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V Vol. 13 No. 1 RESEARCH IEW Innovation & Scholarship at The University of Montana Wild Major land-use initiative protects sage grouse SPRING 2011 Prairie Dancers A male sage grouse dancing on a traditional breeding ground By focusing on the 80 percent of what residents agree on, the group has kept large ranches and working forests intact, conserved vital wildlife corridors for grizzly bears and elk, and improved the nutrition and health of grasslands for ranching and wildlife alike. Translating the Blackfoot Challenge model to sage grouse conservation is working even in the initiative’s first year, Naugle says. To enlist ranchers as voluntary participants, the staff of the lead agency, the U.S. Department of Agriculture’s Natural Resources Conservation Service (NRCS), talks to landowners mainly about healthier grass, fewer weeds, fatter cattle and keeping land intact instead of subdivided. “Ranchers embrace the idea of enhancing their rangelands for cattle production while at the same time improving habitat for wildlife,” Naugle says. “They’re calling us in record numbers to enroll.” The Sage Grouse Initiative targets 56 million acres across 11 Western states and is marshaling existing farm bill resources: $18.5 million in 2010 and $53 million in 2011, including a $23 million investment in perpetual working-lands conservation easements in prime sage grouse habitat, mostly near Wyoming’s Wind River Range, where ranchlands are under threat of subdivision. The money isn’t new, Naugle says. Rather, it’s taking existing budgets and strategically Sage Grouse — continued next page Photo by John Carlson A s dawn breaks on a Montana prairie, dozens of male sage grouse fan their spiky tails and inflate bright yellow throat sacs to make a sound with a definite romantic flair – like uncorking a bottle of champagne. The strutting males vie for the attention of females, who choose their mates after weeks of watching the sunrise dances on traditional breeding grounds called leks. Today, there’s new hope for this iconic western bird, despite declines so drastic that the greater sage grouse qualifies for listing as an endangered species. The population has slipped from millions in presettlement days to about 200,000 as habitat is degraded, developed for houses, or lost to oil and gas development. The U.S. Fish and Wildlife Service’s decision not to list the species provides a window of opportunity to avoid a listing altogether through voluntary conservation. Dave Naugle, a University of Montana wildlife biology professor in the College of Forestry and Conservation, serves as science adviser to the Sage Grouse Initiative, which conserves core breeding grounds for the highest density of sage grouse while simultaneously helping rural private landowners make a living. “It’s a reimagining of where we want to work and how we want to work together,” Naugle says. He gives credit for the win-win tactic to a model in UM’s backyard: the Blackfoot Challenge. Since the 1970s rural landowners have come together to conserve natural resources and a rural lifestyle in the Blackfoot River watershed.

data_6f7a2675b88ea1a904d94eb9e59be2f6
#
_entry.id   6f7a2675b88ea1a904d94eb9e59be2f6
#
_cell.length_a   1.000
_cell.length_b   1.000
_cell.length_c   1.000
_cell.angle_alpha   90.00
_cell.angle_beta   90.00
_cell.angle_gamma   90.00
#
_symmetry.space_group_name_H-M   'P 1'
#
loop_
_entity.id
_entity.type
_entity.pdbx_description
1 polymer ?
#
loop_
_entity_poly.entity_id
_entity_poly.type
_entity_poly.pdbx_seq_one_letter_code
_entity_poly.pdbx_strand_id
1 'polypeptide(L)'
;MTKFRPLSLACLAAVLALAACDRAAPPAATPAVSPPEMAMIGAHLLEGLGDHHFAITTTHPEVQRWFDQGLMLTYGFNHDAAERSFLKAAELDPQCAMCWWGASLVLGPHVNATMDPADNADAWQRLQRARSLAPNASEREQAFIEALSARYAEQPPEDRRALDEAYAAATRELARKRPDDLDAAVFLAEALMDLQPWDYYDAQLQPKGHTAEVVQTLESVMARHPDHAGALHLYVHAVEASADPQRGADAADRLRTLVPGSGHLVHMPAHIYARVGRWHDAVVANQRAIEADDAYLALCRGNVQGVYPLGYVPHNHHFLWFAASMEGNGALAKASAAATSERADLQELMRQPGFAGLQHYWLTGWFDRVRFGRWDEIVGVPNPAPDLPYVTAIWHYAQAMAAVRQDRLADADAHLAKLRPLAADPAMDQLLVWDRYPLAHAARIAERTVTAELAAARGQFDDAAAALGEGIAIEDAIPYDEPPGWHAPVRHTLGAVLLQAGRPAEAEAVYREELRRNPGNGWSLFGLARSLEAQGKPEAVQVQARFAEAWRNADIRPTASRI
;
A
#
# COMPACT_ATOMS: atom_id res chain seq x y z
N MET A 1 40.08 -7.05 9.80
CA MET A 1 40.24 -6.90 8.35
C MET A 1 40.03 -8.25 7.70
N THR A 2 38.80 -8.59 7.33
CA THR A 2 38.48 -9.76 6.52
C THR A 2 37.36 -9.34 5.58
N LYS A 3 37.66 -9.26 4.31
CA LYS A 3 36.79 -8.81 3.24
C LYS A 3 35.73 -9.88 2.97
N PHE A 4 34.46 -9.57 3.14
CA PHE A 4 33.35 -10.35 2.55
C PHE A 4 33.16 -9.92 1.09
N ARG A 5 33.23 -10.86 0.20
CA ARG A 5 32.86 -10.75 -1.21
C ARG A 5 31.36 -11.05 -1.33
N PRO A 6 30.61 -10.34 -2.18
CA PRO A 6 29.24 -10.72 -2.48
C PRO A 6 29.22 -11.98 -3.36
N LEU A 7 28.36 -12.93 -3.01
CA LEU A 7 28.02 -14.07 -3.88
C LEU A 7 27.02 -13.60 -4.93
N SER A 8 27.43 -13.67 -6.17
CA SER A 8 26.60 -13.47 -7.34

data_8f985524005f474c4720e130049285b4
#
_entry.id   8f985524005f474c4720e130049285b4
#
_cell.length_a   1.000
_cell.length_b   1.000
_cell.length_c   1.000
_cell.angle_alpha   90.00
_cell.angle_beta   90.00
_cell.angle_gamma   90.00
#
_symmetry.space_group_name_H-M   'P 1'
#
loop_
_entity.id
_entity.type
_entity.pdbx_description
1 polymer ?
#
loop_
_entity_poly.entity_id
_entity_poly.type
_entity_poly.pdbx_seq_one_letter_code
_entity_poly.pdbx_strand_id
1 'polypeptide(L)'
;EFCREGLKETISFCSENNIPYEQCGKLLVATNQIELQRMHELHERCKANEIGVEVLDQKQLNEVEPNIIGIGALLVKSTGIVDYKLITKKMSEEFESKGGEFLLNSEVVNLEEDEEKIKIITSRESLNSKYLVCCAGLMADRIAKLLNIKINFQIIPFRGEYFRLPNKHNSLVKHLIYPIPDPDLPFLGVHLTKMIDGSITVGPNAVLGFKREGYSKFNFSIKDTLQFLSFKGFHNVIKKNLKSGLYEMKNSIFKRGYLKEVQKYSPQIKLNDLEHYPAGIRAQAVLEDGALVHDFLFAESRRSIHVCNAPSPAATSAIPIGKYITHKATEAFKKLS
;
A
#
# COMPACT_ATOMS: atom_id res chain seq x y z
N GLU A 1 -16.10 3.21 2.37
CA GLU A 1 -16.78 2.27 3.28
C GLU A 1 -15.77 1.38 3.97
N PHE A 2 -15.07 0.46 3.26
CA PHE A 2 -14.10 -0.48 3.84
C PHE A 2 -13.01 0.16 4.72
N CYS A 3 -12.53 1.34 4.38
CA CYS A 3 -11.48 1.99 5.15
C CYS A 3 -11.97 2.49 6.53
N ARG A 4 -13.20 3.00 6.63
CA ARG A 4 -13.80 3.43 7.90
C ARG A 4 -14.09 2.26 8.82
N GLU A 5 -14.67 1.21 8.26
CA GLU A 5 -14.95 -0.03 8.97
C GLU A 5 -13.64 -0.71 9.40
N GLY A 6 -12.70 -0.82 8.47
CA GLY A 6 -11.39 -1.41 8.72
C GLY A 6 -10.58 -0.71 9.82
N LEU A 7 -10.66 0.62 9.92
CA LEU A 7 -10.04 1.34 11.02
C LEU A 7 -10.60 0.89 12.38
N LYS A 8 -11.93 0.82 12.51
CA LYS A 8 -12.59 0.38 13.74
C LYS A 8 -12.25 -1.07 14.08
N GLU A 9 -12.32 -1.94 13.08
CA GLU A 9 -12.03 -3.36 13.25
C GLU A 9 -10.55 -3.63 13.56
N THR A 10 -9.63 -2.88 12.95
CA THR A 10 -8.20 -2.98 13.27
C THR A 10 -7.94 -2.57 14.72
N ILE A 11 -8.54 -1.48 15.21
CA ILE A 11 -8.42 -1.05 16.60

Research View spring 2011

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